8. Soil Stabilizer: The roots of Pindo Palms help to prevent soil erosion.

  9. Wildlife Habitat: These palms offer shelter and food for a variety of wildlife.

  10. Low Maintenance: Pindo Palms are relatively low-maintenance trees.

  11. Longevity: These trees can live for a great number of years.

  12. Noise Barrier: Pindo Palms can serve as natural noise barriers.

  13. Air Purifier: Like other trees, Pindo Palms help to purify the air.

  14. Economic Value: The fruits of Pindo Palms are commercially valuable.

  15. Slow Growing: Their slow growth rate makes them suitable for urban landscapes.

  16. Privacy Screen: Dense plantings of Pindo Palms can create an effective privacy screen.

  17. Adaptability: These palms can grow in a variety of soil types, including sandy, loamy, and clay soils.

  18. Salt Tolerance: Pindo Palms are highly tolerant of saline conditions, making them suitable for coastal planting.

  19. Non-Invasive Roots: The root system of Pindo Palms is not known to damage infrastructure.

  20. Pest Resistance: Pindo Palms are resistant to a number of common pests.

  21. Disease Resistance: They exhibit resistance to a number of common diseases affecting palms.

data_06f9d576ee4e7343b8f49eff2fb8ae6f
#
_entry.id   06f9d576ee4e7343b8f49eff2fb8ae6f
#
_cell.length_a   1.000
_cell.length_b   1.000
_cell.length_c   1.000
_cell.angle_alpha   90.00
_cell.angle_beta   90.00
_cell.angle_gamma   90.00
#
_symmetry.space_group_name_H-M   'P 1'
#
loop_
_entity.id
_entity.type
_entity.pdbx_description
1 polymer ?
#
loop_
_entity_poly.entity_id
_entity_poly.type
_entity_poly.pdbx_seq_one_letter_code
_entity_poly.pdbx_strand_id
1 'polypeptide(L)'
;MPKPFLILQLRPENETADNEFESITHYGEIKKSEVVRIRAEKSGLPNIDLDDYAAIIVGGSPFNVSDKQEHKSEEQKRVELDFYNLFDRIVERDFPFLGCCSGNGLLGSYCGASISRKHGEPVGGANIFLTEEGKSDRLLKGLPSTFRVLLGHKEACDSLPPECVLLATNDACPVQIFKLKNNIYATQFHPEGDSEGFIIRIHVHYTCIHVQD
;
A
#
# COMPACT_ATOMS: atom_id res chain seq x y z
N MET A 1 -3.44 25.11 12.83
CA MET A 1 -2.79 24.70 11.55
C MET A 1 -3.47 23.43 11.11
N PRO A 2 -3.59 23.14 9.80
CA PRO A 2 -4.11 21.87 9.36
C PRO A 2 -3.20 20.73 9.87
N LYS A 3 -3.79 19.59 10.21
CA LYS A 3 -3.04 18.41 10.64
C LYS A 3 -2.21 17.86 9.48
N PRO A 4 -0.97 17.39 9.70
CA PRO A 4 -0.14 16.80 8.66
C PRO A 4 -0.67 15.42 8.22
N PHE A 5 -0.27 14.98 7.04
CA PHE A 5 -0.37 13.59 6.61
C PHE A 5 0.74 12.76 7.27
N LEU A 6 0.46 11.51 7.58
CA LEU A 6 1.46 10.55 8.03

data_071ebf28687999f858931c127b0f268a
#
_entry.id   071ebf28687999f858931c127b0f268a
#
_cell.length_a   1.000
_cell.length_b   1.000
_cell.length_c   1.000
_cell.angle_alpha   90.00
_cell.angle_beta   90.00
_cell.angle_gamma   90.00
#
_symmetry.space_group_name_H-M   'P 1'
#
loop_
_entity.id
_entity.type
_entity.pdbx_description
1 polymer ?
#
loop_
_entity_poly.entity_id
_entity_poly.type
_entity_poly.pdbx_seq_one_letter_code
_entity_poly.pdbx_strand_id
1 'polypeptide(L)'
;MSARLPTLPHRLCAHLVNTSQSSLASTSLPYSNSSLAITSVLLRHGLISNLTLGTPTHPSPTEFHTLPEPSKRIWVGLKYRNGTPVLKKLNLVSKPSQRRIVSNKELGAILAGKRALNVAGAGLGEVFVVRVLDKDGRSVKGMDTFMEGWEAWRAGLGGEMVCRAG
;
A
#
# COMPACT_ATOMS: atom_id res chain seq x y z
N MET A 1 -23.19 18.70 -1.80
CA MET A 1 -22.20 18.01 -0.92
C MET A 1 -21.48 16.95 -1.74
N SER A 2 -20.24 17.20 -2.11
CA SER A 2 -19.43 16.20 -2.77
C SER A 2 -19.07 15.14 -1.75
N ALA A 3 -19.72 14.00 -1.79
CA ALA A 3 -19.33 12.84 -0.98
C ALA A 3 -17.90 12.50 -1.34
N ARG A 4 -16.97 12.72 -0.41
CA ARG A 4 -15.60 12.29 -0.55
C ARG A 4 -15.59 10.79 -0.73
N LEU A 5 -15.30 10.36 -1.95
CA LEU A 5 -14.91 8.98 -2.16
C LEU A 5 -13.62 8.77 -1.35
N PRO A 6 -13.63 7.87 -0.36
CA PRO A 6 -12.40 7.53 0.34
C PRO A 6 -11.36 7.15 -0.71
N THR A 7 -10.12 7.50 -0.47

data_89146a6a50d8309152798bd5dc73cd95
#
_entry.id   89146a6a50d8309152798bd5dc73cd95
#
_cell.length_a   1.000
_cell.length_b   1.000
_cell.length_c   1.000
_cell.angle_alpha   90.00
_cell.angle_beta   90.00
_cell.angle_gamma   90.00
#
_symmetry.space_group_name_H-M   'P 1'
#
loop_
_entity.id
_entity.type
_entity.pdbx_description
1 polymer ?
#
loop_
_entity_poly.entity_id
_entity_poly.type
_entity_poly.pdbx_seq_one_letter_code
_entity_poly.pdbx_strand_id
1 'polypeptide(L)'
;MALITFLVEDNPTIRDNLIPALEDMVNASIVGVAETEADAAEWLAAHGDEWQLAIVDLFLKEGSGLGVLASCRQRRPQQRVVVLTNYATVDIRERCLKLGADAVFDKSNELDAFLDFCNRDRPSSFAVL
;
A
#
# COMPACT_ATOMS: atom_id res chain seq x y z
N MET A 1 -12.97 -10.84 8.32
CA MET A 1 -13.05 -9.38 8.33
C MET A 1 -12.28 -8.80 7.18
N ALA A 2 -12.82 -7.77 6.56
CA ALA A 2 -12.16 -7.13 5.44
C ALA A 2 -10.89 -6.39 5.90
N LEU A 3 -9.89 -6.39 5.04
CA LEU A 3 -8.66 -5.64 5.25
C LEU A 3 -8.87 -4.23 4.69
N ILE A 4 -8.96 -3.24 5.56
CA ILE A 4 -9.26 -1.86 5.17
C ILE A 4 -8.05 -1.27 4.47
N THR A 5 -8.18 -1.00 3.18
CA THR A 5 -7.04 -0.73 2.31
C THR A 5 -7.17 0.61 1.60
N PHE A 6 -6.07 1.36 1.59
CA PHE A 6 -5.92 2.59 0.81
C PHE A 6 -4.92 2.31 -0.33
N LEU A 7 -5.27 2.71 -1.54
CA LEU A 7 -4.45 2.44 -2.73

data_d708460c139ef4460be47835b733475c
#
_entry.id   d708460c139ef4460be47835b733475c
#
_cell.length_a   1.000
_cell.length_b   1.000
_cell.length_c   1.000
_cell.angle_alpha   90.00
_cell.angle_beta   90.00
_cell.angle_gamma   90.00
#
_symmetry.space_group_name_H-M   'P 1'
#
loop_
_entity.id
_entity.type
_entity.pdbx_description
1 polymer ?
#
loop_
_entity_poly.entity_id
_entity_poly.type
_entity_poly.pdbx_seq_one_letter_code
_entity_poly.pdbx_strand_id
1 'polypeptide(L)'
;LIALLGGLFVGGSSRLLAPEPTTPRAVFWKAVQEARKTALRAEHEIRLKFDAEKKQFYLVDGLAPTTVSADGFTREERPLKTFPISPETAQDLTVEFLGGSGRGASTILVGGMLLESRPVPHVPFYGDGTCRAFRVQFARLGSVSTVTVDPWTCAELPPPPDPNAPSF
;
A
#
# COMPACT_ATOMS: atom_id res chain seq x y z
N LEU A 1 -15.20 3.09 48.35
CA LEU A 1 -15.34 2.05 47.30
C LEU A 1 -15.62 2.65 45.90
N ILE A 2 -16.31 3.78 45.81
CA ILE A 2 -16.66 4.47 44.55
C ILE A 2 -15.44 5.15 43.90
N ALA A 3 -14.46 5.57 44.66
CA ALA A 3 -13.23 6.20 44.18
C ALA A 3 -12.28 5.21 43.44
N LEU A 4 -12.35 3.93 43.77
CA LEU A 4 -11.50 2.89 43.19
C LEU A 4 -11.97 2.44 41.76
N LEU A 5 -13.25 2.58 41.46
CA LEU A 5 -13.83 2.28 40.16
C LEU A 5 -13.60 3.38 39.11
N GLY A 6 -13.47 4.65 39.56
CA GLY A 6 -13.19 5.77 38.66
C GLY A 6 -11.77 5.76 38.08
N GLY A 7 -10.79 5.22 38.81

22. Multipurpose Fruit: The fruit can be eaten fresh, made into jelly, or fermented into wine.

  23. Architectural Interest: The unique form of Pindo Palms adds architectural interest to landscapes.

  24. Cultural Significance: Pindo Palms are integral to certain cultures, featuring in local legends and folklore.

  25. Recyclable Leaves: Fallen palm leaves can be recycled into compost.

  26. Healing Properties: Certain parts of the Pindo Palm are believed to have medicinal properties.

  27. Indoor Plant: Young Pindo Palms can be used as houseplants.

  28. Erosion Control: The root system of Pindo palm trees helps in controlling erosion, especially in sloped landscapes.

  29. Carbon Sequestration: Pindo Palms, like other trees, help to sequester carbon dioxide.

  30. Biodiversity: Pindo Palms contribute to local biodiversity, supporting a variety of insect and bird species.